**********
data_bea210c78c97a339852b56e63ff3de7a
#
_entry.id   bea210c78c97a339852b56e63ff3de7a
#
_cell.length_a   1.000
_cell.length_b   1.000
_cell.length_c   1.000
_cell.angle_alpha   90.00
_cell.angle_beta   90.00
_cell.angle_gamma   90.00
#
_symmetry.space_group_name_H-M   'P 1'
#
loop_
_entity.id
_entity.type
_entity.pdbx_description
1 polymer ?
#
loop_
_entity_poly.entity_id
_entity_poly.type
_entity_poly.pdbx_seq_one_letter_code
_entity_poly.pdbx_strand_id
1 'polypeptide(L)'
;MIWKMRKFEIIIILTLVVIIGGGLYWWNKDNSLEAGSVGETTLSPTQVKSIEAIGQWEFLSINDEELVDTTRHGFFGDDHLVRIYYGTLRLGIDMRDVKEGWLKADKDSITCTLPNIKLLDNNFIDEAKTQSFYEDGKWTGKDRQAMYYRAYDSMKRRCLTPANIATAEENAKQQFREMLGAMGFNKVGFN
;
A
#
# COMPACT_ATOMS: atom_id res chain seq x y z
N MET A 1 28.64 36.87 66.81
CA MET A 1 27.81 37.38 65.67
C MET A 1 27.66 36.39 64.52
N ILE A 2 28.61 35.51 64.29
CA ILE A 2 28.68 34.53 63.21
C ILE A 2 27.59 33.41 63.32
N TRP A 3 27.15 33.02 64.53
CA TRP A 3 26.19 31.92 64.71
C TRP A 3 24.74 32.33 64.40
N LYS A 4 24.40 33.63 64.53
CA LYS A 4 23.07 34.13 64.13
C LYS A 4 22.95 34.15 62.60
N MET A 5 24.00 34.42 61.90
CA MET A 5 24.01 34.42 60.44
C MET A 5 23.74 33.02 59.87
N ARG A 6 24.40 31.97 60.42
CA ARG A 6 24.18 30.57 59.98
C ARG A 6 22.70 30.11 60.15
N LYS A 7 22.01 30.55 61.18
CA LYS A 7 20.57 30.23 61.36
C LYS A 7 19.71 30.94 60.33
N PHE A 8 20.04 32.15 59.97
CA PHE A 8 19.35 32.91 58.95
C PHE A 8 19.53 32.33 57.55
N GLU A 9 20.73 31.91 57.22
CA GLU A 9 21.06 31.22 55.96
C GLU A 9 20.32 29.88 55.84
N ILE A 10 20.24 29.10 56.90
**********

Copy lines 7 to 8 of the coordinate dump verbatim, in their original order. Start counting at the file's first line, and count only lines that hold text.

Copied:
_cell.length_c   1.000
_cell.angle_alpha   90.00